Stephen Setterberg, MD
Dr. Stephen Setterberg is the founder and president of PrairieCare, and is a Child, Adolescent, Adult and Research Psychiatrist. Dr. Setterberg is an alumnus of philosophy and the University of Minnesota Medical School.
What would your advice be to students who are interested in health professions and are considering what major to choose?
The main advice I would give to students would be to choose the thing you’re most interested in. Don’t worry about the statistics for what major is going to get you accepted, because really, it’s not about the major. In fact, if you choose a humanities major, your odds are just as good as a physics major or chemistry major to get into medical school. It doesn’t make sense to do that unless that’s the thing you really want to do. Otherwise, go where your passion is. That will pay off later and will give you choices that you might not have otherwise had.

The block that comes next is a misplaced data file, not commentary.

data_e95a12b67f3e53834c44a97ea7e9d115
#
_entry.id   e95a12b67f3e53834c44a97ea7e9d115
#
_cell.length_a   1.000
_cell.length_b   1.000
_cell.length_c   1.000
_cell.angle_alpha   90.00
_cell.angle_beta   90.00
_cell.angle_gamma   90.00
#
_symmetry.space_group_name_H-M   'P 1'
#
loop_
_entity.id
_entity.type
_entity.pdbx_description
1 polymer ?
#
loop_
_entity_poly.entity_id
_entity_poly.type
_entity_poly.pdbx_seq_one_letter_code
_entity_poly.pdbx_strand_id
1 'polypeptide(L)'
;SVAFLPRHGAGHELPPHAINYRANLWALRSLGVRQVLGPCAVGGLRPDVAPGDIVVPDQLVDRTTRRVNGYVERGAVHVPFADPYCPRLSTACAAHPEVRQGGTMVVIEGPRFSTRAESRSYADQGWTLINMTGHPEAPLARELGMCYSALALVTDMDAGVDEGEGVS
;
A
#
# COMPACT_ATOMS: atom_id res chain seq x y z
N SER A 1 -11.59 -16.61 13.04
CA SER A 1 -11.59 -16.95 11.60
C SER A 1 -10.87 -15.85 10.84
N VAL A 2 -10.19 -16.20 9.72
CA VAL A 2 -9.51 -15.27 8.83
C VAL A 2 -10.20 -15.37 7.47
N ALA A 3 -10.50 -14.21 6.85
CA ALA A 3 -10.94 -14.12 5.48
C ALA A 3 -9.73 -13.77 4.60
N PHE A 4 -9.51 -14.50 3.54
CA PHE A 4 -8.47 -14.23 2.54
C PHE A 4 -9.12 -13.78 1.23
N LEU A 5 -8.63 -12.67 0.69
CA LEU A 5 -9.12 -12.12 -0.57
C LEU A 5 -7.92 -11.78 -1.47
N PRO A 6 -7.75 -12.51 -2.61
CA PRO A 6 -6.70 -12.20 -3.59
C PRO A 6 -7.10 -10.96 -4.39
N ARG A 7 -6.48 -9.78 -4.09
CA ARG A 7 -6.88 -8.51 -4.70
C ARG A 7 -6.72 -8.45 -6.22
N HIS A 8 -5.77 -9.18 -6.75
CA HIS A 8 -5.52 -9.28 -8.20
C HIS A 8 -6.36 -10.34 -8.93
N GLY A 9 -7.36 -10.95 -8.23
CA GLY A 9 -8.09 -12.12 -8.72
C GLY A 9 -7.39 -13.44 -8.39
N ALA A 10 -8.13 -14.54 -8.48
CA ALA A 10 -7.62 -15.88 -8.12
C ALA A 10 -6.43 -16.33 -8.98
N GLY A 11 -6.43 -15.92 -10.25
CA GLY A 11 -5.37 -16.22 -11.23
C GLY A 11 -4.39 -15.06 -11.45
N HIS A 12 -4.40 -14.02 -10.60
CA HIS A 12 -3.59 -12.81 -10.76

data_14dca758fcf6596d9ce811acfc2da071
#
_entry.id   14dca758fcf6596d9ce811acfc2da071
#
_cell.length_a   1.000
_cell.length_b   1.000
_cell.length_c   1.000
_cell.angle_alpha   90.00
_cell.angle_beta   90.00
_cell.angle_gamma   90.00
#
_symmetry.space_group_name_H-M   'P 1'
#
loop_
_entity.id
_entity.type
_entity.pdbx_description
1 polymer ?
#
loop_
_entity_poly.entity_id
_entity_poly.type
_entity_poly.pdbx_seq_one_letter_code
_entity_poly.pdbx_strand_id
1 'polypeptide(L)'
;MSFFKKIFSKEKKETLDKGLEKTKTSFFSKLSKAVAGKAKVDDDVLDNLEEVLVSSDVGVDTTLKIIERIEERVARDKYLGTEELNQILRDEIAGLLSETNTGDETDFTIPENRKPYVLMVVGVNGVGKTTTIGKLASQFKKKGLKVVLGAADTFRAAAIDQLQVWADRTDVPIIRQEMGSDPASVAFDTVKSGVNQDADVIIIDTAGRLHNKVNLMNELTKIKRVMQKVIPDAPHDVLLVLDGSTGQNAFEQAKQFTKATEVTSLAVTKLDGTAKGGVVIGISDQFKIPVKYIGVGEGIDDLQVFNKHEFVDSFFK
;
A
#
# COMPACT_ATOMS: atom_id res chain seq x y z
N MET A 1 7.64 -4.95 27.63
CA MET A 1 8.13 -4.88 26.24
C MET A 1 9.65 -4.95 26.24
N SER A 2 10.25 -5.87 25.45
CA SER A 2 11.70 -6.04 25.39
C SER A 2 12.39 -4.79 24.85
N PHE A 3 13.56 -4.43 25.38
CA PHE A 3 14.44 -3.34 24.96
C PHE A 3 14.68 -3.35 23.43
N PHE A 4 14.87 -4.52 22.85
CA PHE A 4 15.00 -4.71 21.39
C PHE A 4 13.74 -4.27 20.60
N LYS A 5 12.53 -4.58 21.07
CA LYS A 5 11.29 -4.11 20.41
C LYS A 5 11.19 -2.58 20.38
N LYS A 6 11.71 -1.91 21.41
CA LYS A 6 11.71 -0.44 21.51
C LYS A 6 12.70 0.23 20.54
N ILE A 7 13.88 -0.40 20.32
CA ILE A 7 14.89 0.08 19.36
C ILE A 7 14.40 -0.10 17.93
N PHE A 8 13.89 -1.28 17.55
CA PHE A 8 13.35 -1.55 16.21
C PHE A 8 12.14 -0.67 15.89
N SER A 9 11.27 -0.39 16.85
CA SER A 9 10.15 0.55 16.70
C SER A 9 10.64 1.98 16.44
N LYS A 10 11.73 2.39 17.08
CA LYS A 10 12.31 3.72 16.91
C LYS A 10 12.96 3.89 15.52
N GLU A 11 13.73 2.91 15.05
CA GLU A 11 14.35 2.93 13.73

How did your philosophy major uniquely prepare you for a career as a psychiatrist and business leader?
My philosophy major gave me a couple of advantages that I might not have otherwise had in my career as a physician and a psychiatrist. In terms of my leadership roles in medicine, what the philosophy degree did for me was enhance my ability to look at underlying assumptions. Whether it’s a matter of policy decisions or questions of business strategy, or even sometimes scientific questions, I was much more sensitive to the underlying questions that had gone unexamined that maybe provided new solutions. One gets that from the scientific method, but I think one gets it in a different way from a philosophy background.
In your work as an adjunct professor at the medical school, what are some of the qualities you see that make students successful?
In my experience, it is not just the fact that they are smart and know a lot about science, because they all are and they all do. I think the ones that really stand out are the ones that are most curious and the ones that are most motivated by a deep concern for what’s good for their patients. I think that kind of depth and curiosity is not given to a person by a liberal arts education, but enhanced within a person with that kind of education.